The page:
Sabino Canyon Recreation Area is part of the US National Park system, but it is governed by the Forest Service. The area is contiguous with several other parks and forests, making fairly long hikes possible. Sabino Canyon has the correct precipitation / elevation combination to support Saguaro cactus, but hikes that go higher into the Santa Catalina mountains pass into distinctly different microclimates and vegetation.

Saguaro cacti and Palo Verde trees in the canyon

The park visitor center has excellent staff who can recommend a variety of trails. Many park visitors simply take the tram (additional fee) that goes 4 miles into the canyon and has excellent views. Hikers can use several trailheads easily reachable on foot, or use the tram to shorten the trip to more distant trails. Once you get off the tram, hold on to your ticket and you can get back on later for the return ride.

My favorite hikes include:

Phoneline Trail (moderate to difficult). Follows a ledge about halfway up the canyon side. If you take the tram to the top and walk down the Phoneline to the visitor center, it’s moderate. Up is more difficult, and then you also need to get back.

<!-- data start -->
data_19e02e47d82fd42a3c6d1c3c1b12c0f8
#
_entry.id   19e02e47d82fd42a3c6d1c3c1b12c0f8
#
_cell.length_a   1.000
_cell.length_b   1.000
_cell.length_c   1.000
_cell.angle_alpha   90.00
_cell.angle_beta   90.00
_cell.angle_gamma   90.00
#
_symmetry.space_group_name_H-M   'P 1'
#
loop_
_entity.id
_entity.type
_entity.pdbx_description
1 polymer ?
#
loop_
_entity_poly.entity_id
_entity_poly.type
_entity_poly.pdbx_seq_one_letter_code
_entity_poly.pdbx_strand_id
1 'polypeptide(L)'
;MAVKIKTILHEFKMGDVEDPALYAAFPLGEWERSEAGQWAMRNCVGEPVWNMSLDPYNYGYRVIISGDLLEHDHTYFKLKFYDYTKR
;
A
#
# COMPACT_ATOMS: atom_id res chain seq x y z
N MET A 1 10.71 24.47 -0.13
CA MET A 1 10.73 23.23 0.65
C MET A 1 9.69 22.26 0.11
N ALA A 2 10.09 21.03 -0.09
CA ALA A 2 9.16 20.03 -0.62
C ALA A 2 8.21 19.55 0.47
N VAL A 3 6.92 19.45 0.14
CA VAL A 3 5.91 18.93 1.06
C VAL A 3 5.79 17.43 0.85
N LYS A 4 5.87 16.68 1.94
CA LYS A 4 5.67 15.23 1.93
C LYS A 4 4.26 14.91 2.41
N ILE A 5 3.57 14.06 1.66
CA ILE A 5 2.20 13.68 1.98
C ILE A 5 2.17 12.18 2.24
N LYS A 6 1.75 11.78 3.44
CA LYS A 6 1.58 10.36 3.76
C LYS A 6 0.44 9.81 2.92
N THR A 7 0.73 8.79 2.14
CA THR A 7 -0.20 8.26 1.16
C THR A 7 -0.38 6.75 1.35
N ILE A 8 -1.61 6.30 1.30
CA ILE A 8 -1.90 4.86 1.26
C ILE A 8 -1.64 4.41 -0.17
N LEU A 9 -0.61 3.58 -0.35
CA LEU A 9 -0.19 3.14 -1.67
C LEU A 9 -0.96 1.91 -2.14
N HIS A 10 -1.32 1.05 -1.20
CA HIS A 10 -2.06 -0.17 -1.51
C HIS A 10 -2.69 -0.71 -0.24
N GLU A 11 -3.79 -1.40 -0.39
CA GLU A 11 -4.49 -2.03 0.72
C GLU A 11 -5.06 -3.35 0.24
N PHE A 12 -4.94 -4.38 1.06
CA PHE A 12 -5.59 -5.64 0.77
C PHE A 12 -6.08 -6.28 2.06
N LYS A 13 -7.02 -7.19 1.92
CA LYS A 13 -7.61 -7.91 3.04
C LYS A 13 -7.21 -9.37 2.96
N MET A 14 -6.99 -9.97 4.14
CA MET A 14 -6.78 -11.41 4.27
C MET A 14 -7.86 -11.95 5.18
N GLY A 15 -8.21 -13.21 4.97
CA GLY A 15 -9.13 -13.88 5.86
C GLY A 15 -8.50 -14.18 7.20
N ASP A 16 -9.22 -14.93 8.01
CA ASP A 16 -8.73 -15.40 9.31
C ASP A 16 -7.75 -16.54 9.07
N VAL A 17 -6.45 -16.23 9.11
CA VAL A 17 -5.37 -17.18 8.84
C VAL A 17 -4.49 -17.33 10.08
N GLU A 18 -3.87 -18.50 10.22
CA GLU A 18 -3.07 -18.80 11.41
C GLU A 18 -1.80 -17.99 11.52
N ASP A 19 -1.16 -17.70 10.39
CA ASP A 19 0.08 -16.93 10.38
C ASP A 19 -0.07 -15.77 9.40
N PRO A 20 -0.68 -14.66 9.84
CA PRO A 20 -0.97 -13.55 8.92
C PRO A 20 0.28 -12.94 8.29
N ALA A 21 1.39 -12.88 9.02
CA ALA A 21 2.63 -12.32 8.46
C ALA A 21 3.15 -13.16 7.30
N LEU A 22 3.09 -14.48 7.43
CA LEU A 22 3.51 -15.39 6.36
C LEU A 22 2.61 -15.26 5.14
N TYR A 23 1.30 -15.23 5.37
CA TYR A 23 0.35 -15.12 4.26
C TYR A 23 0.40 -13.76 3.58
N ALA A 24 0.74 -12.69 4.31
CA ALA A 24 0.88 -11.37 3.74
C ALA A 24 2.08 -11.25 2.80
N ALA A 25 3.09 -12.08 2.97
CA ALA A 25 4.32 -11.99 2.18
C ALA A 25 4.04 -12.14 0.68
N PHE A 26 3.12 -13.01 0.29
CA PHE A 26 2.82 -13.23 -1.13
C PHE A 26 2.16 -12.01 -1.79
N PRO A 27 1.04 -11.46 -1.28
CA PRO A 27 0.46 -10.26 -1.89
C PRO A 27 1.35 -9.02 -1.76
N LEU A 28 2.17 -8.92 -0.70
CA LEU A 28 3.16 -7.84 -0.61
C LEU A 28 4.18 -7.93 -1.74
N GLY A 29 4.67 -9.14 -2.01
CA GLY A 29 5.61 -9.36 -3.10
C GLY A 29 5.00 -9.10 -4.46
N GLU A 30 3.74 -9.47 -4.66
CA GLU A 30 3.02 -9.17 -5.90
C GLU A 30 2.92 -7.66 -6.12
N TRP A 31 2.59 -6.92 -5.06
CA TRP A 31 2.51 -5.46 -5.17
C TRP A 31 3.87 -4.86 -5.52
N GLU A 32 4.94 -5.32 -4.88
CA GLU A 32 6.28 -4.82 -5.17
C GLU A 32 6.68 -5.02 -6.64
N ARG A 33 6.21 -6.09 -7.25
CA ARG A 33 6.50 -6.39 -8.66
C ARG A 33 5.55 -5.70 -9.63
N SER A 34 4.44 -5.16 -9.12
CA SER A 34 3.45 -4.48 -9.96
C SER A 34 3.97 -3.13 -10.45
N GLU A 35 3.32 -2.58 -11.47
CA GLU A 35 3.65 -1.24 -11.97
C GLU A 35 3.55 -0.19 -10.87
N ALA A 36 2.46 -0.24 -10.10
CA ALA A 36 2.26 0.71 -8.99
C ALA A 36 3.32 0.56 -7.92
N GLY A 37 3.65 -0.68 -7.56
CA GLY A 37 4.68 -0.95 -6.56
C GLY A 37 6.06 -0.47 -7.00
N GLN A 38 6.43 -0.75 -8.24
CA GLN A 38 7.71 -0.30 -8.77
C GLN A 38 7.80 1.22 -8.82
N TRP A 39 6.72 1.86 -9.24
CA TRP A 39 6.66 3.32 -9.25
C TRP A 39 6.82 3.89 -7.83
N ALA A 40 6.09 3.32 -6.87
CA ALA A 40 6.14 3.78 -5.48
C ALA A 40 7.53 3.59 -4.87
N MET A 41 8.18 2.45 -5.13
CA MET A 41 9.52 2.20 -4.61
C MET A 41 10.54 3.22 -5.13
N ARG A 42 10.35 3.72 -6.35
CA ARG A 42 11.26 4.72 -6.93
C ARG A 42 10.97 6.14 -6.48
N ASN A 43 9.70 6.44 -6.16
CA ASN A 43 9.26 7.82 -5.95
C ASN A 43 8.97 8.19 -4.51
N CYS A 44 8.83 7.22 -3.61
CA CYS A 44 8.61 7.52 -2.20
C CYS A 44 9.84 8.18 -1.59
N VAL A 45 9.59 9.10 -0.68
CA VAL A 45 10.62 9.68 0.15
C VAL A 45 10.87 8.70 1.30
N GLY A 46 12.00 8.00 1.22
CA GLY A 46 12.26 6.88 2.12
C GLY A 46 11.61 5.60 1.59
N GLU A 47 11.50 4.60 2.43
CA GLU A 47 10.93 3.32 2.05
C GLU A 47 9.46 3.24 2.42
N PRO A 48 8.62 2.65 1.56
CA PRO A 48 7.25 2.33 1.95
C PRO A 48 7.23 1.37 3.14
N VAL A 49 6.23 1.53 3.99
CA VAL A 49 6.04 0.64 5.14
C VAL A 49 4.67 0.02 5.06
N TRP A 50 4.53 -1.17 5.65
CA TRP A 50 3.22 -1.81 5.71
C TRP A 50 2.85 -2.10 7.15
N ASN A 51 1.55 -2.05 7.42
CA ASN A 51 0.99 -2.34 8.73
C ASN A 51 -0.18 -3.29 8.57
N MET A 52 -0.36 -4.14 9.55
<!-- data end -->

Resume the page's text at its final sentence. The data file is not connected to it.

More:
Blackett’s Ridge (difficult) Only a few miles long, but very steep. Spectacular views, and the steepness keeps the crowds away.

Esperero Trail to “Cardiac Gap” (difficult) Starts slowly, walking through the sandy floor of a canyon. Suddenly, there’s a large hill with many switchbacks ending at a pass. Views of Tucson and of the Esperero Canyon on the other side.

Esperero Trail to “Bridalveil Falls” (difficult). Go considerably past Cardiac Gap. The trail is difficult to find from the Gap; you need to go to the right. This part of the trail takes you out of the dry cactus landscapes you’ve been seeing, into grasslands and eventually forest. I only did this once and the falls had very little water. However, the trail itself is fascinating for the way the landscape changes. Past Cardiac Gap, you will see almost nobody.

Tram road, as seen from Blackett’s Ridge